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Light Work Presents Suné Woods: ‘To Sleep With Terra’
Light Work will present “To Sleep With Terra,” featuring the work of photo-collage and multi-channel video artist Suné Woods. This will be Woods’ first solo exhibition with Light Work since her tenure as an artist-in-residence in 2016. The exhibition will be on view in the Kathleen O. Ellis Gallery at Light Work from Aug. 28- Oct. 19, with an opening reception with the artist Wednesday, Sept. 13, from 5-6 p.m.
Following the opening, at 6 p.m., gallery patrons are invited to an experience infused with wordplay, found imagery, sound and moving images in multimedia form with Woods, award-winning poet Fred Moten and Syracuse University professor and musicologist James Gordon Williams. The presentation, titled “You are mine. I see now, I’m a have to let you,” was made possible by the generous support of the Syracuse University Humanities Center and is part of the 2017-18 Syracuse Symposium: Belonging. This event is free and open to the public. Refreshments will be served.
In conjunction with works on view at Light Work, Urban Video Project will feature Woods’ video “A Feeling Like Chaos” at its outdoor architectural projection venue on the northern facade of the Everson Museum of Art. “A Feeling Like Chaos” attempts to make sense of a continuum of disaster, toxicity, fear and a political system that sanctions violence toward its citizens. The video installation will be on view Sept. 14-16, from dusk-11 p.m. Find more information online at urbanvideoproject.com.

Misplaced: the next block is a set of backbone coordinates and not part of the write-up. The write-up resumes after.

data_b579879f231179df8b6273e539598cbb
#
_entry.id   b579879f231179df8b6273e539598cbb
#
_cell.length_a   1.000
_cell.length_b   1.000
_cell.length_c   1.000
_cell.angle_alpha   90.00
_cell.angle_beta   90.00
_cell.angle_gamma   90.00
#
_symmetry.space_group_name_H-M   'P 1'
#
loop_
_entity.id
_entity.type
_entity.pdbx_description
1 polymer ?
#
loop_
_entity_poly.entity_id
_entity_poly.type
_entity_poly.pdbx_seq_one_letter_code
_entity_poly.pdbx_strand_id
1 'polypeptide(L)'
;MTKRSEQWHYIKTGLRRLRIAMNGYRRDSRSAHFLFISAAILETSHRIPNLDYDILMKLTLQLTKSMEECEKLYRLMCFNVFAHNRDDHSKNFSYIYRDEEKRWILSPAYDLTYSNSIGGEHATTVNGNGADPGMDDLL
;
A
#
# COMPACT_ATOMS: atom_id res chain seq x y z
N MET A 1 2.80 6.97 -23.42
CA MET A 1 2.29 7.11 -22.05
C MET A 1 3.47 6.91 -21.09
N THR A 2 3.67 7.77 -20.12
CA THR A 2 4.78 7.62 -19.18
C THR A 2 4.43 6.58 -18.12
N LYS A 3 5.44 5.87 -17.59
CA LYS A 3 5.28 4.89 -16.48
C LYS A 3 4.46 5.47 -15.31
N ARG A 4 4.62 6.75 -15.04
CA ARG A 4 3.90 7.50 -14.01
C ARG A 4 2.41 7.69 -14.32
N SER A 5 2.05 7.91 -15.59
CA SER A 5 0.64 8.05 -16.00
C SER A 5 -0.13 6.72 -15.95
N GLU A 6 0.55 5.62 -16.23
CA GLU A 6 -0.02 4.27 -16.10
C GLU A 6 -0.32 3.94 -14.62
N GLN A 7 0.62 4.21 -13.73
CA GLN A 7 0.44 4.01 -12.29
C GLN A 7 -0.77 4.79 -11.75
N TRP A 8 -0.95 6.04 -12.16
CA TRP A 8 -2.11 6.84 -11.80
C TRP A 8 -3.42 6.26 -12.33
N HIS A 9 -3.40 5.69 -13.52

Los Angeles-based artist Woods creates multi-channel video installations, photographs, sculpture and collage. Her practice examines absences and vulnerabilities within cultural and social histories. She also uses microcosmal entities such as family to understand the larger sociological phenomenon, imperialist mechanisms and formations of knowledge. She is interested in how language is emoted, guarded and translated through the absence/presence of the physical body.
“To Sleep With Terra” includes photo-collage and works on paper that explore Woods’ ongoing interest in creating her own topographies, gleaned from science, travel, and geographic magazines and books of the past 50 years. The collage work explores the social phenomena that indoctrinate brutality and the ways in which photography has been used for propaganda and exploitation.
Woods has said of her artistic journey:
“Collage seemed the best way for me to articulate all the complicated sensations that were arising for me while processing these streamed documentations of violence, ecology and a desire to understand more deeply how seemingly disparate things relate when they are mashed up in a visual conversation.”
Woods has participated in residencies at Headlands Center for the Arts, Vermont Studio Center, the Center for Photography at Woodstock and Light Work. Woods is a recipient of the Visions from the New California initiative, the John Gutmann Fellowship Award and the Baum Award for an Emerging American Photographer. Her work has been exhibited at the Brooklyn Museum of Art; the Lowe Art Museum, Miami; and the San Francisco Arts Commission Gallery. She received her M.F.A. from California College of the Arts in 2010 and currently is a visiting faculty member at Vermont College of Fine Art.
Gallery hours for this exhibition are Monday-Thursday 10 a.m.-9 p.m.; Friday 10 a.m.-6 p.m.; Saturday-Sunday 1 p.m.-9 p.m. Light Work is closed on all major holidays.
All exhibitions, lectures, talks and receptions are free and open to the public.